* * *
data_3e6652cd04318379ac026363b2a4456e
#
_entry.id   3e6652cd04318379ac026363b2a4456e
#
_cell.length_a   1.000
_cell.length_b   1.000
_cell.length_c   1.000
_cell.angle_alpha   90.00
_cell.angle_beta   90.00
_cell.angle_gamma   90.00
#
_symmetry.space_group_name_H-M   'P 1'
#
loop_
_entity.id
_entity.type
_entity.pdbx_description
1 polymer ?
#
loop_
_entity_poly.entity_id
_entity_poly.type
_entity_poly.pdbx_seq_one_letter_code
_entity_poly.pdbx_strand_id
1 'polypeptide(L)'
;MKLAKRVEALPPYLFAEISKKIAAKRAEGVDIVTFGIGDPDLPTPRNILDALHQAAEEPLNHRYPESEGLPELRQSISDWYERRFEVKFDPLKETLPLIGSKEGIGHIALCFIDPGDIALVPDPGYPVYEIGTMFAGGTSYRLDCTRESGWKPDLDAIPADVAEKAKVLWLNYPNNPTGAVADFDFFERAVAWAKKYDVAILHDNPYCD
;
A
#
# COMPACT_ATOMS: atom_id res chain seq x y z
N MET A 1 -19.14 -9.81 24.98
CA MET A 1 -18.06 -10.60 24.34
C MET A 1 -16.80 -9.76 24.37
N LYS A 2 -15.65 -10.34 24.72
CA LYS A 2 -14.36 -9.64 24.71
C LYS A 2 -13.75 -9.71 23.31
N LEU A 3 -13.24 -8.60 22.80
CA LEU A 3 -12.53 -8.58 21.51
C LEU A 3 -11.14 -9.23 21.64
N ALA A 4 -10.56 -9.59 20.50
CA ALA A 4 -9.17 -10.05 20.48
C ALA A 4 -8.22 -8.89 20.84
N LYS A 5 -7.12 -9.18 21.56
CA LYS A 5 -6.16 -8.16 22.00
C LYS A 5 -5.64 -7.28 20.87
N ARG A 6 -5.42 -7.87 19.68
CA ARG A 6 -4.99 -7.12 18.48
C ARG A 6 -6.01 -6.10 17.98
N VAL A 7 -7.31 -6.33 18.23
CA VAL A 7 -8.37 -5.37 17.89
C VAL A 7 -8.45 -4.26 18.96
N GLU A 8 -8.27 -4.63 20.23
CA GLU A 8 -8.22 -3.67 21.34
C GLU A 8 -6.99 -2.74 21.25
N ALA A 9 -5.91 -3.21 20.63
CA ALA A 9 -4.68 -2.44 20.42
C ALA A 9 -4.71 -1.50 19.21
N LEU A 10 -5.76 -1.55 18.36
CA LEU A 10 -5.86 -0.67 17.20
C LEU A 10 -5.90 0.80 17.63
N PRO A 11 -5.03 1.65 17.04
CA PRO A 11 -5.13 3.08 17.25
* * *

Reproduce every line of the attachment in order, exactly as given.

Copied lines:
data_3e6652cd04318379ac026363b2a4456e
#
_entry.id   3e6652cd04318379ac026363b2a4456e
#
_cell.length_a   1.000
_cell.length_b   1.000
_cell.length_c   1.000
_cell.angle_alpha   90.00
_cell.angle_beta   90.00
_cell.angle_gamma   90.00
#
_symmetry.space_group_name_H-M   'P 1'
#
loop_
_entity.id
_entity.type
_entity.pdbx_description
1 polymer ?
#
loop_
_entity_poly.entity_id
_entity_poly.type
_entity_poly.pdbx_seq_one_letter_code
_entity_poly.pdbx_strand_id
1 'polypeptide(L)'
;MKLAKRVEALPPYLFAEISKKIAAKRAEGVDIVTFGIGDPDLPTPRNILDALHQAAEEPLNHRYPESEGLPELRQSISDWYERRFEVKFDPLKETLPLIGSKEGIGHIALCFIDPGDIALVPDPGYPVYEIGTMFAGGTSYRLDCTRESGWKPDLDAIPADVAEKAKVLWLNYPNNPTGAVADFDFFERAVAWAKKYDVAILHDNPYCD
;
A
#
# COMPACT_ATOMS: atom_id res chain seq x y z
N MET A 1 -19.14 -9.81 24.98
CA MET A 1 -18.06 -10.60 24.34
C MET A 1 -16.80 -9.76 24.37
N LYS A 2 -15.65 -10.34 24.72
CA LYS A 2 -14.36 -9.64 24.71
C LYS A 2 -13.75 -9.71 23.31
N LEU A 3 -13.24 -8.60 22.80
CA LEU A 3 -12.53 -8.58 21.51
C LEU A 3 -11.14 -9.23 21.64
N ALA A 4 -10.56 -9.59 20.50
CA ALA A 4 -9.17 -10.05 20.48
C ALA A 4 -8.22 -8.89 20.84
N LYS A 5 -7.12 -9.18 21.56
CA LYS A 5 -6.16 -8.16 22.00
C LYS A 5 -5.64 -7.28 20.87
N ARG A 6 -5.42 -7.87 19.68
CA ARG A 6 -4.99 -7.12 18.48
C ARG A 6 -6.01 -6.10 17.98
N VAL A 7 -7.31 -6.33 18.23
CA VAL A 7 -8.37 -5.37 17.89
C VAL A 7 -8.45 -4.26 18.96
N GLU A 8 -8.27 -4.63 20.23
CA GLU A 8 -8.22 -3.67 21.34
C GLU A 8 -6.99 -2.74 21.25
N ALA A 9 -5.91 -3.21 20.63
CA ALA A 9 -4.68 -2.44 20.42
C ALA A 9 -4.71 -1.50 19.21
N LEU A 10 -5.76 -1.55 18.36
CA LEU A 10 -5.86 -0.67 17.20
C LEU A 10 -5.90 0.80 17.63
N PRO A 11 -5.03 1.65 17.04
CA PRO A 11 -5.13 3.08 17.25